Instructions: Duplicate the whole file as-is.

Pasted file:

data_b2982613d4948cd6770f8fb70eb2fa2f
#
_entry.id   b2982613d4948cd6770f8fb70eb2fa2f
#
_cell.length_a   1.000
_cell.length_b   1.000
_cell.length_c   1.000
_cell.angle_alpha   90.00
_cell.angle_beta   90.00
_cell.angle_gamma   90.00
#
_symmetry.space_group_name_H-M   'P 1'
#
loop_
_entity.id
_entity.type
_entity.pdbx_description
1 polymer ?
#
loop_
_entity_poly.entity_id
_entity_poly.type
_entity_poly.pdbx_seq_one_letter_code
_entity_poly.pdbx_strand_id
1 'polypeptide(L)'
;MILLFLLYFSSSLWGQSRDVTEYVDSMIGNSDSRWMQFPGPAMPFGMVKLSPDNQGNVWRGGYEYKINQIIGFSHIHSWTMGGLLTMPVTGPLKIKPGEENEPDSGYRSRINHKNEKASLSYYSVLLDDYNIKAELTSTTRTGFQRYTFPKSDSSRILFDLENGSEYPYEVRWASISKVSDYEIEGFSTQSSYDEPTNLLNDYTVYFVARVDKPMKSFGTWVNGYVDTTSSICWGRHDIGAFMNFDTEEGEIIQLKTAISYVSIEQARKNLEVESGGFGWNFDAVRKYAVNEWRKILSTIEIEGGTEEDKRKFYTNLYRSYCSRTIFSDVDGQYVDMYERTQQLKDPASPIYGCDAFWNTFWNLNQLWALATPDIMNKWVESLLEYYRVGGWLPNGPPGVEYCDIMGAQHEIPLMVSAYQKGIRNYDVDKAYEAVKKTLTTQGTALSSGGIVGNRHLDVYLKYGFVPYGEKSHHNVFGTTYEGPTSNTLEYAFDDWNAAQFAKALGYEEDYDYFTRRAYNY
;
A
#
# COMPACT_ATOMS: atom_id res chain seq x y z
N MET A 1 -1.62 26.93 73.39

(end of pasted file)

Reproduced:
data_b2982613d4948cd6770f8fb70eb2fa2f
#
_entry.id   b2982613d4948cd6770f8fb70eb2fa2f
#
_cell.length_a   1.000
_cell.length_b   1.000
_cell.length_c   1.000
_cell.angle_alpha   90.00
_cell.angle_beta   90.00
_cell.angle_gamma   90.00
#
_symmetry.space_group_name_H-M   'P 1'
#
loop_
_entity.id
_entity.type
_entity.pdbx_description
1 polymer ?
#
loop_
_entity_poly.entity_id
_entity_poly.type
_entity_poly.pdbx_seq_one_letter_code
_entity_poly.pdbx_strand_id
1 'polypeptide(L)'
;MILLFLLYFSSSLWGQSRDVTEYVDSMIGNSDSRWMQFPGPAMPFGMVKLSPDNQGNVWRGGYEYKINQIIGFSHIHSWTMGGLLTMPVTGPLKIKPGEENEPDSGYRSRINHKNEKASLSYYSVLLDDYNIKAELTSTTRTGFQRYTFPKSDSSRILFDLENGSEYPYEVRWASISKVSDYEIEGFSTQSSYDEPTNLLNDYTVYFVARVDKPMKSFGTWVNGYVDTTSSICWGRHDIGAFMNFDTEEGEIIQLKTAISYVSIEQARKNLEVESGGFGWNFDAVRKYAVNEWRKILSTIEIEGGTEEDKRKFYTNLYRSYCSRTIFSDVDGQYVDMYERTQQLKDPASPIYGCDAFWNTFWNLNQLWALATPDIMNKWVESLLEYYRVGGWLPNGPPGVEYCDIMGAQHEIPLMVSAYQKGIRNYDVDKAYEAVKKTLTTQGTALSSGGIVGNRHLDVYLKYGFVPYGEKSHHNVFGTTYEGPTSNTLEYAFDDWNAAQFAKALGYEEDYDYFTRRAYNY
;
A
#
# COMPACT_ATOMS: atom_id res chain seq x y z
N MET A 1 -1.62 26.93 73.39